Composers use a few different ways to indicate when to depress the pedal, when to release it, and when to make a quick up-down pedal change. The picture below shows the different notations you will regularly see. A notch in the pedal line indicates a quick pedal change; lift your foot enough to allow the pedal to clear, and then quickly press the pedal down again.

Piano teacher in Wallsend NSW

Each instrument has its own pedal personality and you will learn the idiosyncrasies of your own over time, just as with the rest of the piano.

The right pedal:

The pedal used most often is the right pedal, called the sustain or damper pedal. It has two main functions:

  1. Allows the sound to continue after the keys are released.
  2. Bringing a deeper, richer and more resonant quality to the timbre of the sound.

One thing that pianists tend to overlook is that during the Classical period (the generation of Haydn, Mozart and Beethoven, or roughly from 1750 to 1820), the sustain pedal was a special effect. Therefore it should be used carefully when playing their music.

The left pedal:

The left pedal is called the una corda or soft pedal.

The main function of the soft pedal is to change the timbre of the sound, making it sound more distant. It can create a hushed atmosphere. Making the sound softer is of secondary importance – you should be able to play pianissimo (very softly) without it.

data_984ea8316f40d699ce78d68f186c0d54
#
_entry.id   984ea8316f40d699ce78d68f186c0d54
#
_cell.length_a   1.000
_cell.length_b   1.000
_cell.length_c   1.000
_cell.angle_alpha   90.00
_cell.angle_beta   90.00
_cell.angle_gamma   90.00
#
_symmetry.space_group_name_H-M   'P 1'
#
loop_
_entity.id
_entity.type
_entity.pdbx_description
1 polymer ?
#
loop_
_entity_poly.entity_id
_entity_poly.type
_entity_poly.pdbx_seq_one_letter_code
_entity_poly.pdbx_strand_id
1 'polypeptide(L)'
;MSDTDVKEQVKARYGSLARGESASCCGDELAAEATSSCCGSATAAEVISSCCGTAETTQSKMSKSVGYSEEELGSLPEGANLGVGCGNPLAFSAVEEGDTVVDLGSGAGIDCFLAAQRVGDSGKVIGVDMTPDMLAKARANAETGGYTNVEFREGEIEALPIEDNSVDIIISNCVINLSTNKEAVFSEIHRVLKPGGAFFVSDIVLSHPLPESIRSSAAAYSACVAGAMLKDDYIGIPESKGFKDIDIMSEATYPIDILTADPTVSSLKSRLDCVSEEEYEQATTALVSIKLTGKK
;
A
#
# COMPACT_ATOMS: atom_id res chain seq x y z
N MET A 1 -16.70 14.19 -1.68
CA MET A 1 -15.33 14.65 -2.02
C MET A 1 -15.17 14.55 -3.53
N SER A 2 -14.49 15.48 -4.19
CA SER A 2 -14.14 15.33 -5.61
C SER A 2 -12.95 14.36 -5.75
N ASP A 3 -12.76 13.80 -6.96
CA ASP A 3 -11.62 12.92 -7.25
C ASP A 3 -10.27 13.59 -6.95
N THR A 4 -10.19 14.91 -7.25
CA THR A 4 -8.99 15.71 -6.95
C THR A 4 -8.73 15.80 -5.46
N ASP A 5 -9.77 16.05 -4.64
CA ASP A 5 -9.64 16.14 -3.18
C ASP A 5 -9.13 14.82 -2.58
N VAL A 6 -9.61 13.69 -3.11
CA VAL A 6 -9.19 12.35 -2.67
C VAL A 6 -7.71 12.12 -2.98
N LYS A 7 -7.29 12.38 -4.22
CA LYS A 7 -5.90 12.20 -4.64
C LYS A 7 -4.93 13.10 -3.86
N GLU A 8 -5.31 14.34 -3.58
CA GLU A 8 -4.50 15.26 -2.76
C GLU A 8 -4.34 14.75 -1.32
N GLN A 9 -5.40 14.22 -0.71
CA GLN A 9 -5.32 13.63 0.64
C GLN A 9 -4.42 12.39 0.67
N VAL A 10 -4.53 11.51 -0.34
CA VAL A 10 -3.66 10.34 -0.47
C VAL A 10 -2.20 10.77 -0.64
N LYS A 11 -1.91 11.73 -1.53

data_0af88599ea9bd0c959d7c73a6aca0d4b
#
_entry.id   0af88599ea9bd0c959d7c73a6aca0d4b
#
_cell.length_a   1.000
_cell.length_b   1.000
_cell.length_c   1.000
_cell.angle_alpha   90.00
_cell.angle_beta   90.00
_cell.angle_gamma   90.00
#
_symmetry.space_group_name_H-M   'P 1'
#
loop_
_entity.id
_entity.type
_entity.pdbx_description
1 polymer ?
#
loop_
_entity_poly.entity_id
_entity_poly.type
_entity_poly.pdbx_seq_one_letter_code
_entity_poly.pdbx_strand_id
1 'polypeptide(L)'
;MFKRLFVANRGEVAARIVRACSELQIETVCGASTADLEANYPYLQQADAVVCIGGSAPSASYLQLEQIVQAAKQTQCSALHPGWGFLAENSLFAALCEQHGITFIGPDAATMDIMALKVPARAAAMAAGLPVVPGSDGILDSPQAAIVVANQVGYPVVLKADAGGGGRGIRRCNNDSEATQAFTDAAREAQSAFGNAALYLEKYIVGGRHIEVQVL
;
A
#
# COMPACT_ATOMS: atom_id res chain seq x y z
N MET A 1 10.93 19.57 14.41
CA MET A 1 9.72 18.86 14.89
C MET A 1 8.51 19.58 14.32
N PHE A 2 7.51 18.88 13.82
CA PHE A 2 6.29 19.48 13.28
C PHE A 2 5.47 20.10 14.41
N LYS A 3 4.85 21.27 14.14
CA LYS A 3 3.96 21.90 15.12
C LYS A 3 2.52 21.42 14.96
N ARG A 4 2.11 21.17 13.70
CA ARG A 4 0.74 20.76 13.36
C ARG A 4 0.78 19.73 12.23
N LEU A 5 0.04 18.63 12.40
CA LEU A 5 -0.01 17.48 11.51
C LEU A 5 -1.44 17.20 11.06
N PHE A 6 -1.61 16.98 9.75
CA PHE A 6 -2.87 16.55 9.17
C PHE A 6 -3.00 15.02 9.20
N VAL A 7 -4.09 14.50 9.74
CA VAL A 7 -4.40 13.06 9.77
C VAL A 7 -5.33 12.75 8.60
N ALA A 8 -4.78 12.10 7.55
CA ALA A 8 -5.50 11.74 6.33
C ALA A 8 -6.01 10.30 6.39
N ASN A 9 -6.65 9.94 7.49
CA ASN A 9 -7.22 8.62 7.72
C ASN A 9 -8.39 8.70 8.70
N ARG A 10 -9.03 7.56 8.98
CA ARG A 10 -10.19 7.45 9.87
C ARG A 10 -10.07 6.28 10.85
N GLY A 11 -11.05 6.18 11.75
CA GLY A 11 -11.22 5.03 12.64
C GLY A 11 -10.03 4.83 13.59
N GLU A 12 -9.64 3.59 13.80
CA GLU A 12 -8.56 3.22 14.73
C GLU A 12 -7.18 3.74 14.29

When the composer wants you to use the soft pedal, you see the indication una corda. Release it when you see the indication tre corda

Frank Hutchens’s ‘Two Little Birds’ requests at the beginning that both pedals (meaning right and left) are used simultaneously. The soft pedal gives the quiet atmosphere of the woodlands with the birds in the distance, while the sustain pedal provides the gentle, legato sound.

Piano Teacher in Wallsend NSWThe middle pedal:

This pedal has a different purpose depending on whether you are playing a grand piano or an upright.

  • On a traditional grand piano, the middle pedal is known as the sostenuto pedal. It acts as a damper for only the notes your fingers are playing as you depress the pedal. For example, if you  play a chord in the bass and then depress the sostenuto pedal, you can then play crisp, staccato notes in the treble but only the bass chord will remain sustained.
  • Older upright pianos didn’t normally have a third, middle pedal. For those uprights that do have three, the middle pedal is commonly known as the practice pedal. It mutes all the strings, allowing you to play as normal (including using the other two pedals) but softening the overall sound substantially. There is a notch to the left of the pedal so it can be locked in place. It is great for practising without disturbing your neighbours.

A good ‘pedalling instinct’ is based on knowledge, a very good hearing and mindful practice. This is why it is not used extensively with beginners. They need to develop an understanding of the music and how they play before introducing the pedal to enhance it.